Charlie Bertsch (cbertsch) wrote,
Charlie Bertsch

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Sometimes People Drive Over the Edge

Going through my archives the other day -- you remember those, right? -- I came across this postcard that demonstrates A) that back then in 1990 you could paperclip something to a postcard and have it arrive safely at its destination; B) that my friends were already sick of me talking about postmodernism;

C) that they still wanted to write me postcard in spite of my on-track mind; and D) that irony is often a back formation.

The "good time" my correspondent refers to consisted chiefly of driving her around in the wee hours of the night before dropping her off at SFO for her fissure-of-dawn flight, then piloting her car through dense rush-hour traffic and dropping it off at the place she had been staying for a friend to pick up. Sure, there was an extended discussion of Laura Palmer's Diary and a comparison of her list of lovers with Laura's, in the muted going-away party in that strange apartment just off Broadway, near the breakfast place my anarchist crowd frequented and Oakland Tech. And I did get to see her stripper friend's nipple piercings, because that person insisted on disrobing in front of us in Leanne's room in the Ward Street house.

But I was a passive bystander for both of those events. The only thing I did, besides driving, was to find her a place to rest. You see, her stripper friend had insisted on taking Leanne's bed. I didn't want to be crossing the bridge at 5am. So I suggested we head across the water at 2:30am and drive down the coast south of the City. Because the only place close enough to SFO that I knew to go was the beach by the Taco Bell, formerly A&W, in Kim's part of Pacifica, that's where we went. My friend dozed on the sand. I watched the waves and felt strangely anxious.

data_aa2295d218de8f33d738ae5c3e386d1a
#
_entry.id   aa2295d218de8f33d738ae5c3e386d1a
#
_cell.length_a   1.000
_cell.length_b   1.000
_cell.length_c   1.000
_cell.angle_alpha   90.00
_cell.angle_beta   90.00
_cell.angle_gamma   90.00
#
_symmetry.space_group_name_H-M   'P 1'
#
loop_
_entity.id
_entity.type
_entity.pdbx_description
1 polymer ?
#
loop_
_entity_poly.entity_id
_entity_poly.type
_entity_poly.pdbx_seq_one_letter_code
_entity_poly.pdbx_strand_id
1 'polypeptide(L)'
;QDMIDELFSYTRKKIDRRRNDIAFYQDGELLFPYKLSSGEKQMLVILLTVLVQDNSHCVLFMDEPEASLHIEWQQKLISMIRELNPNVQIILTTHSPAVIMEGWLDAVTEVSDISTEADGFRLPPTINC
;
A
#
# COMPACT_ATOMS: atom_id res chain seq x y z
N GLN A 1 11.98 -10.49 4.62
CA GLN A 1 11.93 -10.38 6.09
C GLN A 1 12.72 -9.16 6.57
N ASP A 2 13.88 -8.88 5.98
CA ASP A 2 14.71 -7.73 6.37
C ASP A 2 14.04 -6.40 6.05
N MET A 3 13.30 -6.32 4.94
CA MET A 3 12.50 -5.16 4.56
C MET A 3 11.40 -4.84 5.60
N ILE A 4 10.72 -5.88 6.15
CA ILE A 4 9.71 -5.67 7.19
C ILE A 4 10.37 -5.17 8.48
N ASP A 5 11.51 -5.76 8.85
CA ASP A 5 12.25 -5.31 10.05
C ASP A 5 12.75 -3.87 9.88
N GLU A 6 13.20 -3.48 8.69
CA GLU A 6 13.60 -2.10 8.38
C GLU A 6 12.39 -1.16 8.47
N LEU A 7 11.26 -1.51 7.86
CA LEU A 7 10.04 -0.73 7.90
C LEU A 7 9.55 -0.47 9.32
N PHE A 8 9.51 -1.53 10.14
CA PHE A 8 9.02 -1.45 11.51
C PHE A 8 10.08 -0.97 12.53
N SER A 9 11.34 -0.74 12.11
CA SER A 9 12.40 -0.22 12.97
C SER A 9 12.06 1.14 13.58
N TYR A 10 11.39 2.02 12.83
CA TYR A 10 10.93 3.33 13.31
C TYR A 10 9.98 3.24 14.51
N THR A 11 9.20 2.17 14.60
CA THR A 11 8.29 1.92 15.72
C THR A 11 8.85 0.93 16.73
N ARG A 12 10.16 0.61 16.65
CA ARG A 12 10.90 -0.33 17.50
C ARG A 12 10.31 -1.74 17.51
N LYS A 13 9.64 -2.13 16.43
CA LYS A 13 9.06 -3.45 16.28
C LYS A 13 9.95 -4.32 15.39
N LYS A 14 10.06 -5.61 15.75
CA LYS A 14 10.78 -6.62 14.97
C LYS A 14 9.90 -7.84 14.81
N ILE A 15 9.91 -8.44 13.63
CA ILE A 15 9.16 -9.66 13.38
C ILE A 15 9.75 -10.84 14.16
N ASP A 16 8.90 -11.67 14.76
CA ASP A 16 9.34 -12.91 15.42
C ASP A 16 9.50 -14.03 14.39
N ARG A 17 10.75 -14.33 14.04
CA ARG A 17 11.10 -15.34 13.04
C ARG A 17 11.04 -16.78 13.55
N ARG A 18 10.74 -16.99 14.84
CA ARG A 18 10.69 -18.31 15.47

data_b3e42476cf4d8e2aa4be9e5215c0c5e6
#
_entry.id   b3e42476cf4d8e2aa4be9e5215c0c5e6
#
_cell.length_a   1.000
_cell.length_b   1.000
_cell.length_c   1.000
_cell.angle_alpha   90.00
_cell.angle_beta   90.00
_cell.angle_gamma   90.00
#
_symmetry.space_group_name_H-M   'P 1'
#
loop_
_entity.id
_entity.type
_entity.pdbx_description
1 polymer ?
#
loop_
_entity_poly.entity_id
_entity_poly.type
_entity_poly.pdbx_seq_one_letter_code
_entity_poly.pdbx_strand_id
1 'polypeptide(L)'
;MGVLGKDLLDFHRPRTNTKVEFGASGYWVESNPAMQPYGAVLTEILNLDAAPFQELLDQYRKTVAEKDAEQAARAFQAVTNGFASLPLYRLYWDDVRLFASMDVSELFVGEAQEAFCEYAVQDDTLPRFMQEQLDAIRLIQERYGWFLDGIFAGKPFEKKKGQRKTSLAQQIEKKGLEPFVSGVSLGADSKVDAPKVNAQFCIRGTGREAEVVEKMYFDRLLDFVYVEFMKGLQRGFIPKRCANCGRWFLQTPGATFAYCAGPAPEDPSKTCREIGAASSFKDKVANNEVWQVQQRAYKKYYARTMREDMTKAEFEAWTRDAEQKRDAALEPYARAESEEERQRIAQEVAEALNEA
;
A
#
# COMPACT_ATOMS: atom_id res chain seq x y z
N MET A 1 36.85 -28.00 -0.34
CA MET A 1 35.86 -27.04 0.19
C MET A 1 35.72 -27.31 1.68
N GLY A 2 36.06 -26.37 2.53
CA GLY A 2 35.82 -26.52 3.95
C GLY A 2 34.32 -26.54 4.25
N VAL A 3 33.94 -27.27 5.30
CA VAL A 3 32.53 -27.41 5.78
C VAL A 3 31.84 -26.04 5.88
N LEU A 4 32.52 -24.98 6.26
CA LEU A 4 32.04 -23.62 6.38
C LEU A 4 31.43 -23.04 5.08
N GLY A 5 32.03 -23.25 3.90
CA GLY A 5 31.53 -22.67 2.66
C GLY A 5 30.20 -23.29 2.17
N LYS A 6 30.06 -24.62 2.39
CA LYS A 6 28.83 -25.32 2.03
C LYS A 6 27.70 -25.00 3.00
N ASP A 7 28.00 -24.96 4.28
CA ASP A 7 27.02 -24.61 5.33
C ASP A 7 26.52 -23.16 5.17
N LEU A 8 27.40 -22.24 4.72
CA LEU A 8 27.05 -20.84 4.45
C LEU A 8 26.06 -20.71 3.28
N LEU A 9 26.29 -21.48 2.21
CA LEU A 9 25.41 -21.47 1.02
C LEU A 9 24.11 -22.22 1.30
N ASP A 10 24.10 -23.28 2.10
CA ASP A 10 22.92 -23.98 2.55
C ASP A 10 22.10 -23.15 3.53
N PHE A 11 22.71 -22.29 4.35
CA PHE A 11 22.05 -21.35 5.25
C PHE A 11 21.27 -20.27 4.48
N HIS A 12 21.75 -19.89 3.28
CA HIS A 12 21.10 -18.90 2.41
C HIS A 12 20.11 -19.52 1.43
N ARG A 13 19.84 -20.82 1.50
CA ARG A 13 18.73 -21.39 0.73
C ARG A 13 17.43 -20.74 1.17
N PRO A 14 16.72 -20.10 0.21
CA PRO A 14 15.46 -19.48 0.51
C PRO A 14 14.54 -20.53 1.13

When I finally got back to my anarchist household on 57th Street, sometime between 8 and 9am, I learned that I was more psychic than I'd previously realized. All that time when I'd been killing time along the coast -- I also drove my friend across Devil's Slide and down to Montara and back -- something had been gravely amiss back home. I felt terrible, realizing that my absence -- this was the era before my demographic had mobile phones, obviously -- had placed a tremendous burden on my housemate. It wasn't my fault, but I was still plagued with guilt. By the time I arrived in Vallejo, it was clear just how prescient my decision to stop in Pacifica had been. I learned that night to trust my instincts, reason be damned. And I'm learning again, as I write this, that the words "good time" will always be in shadow for me. Something died in me that night back in 1990, but it wasn't Postmodernism.
Tags: archive, autobiography, memory

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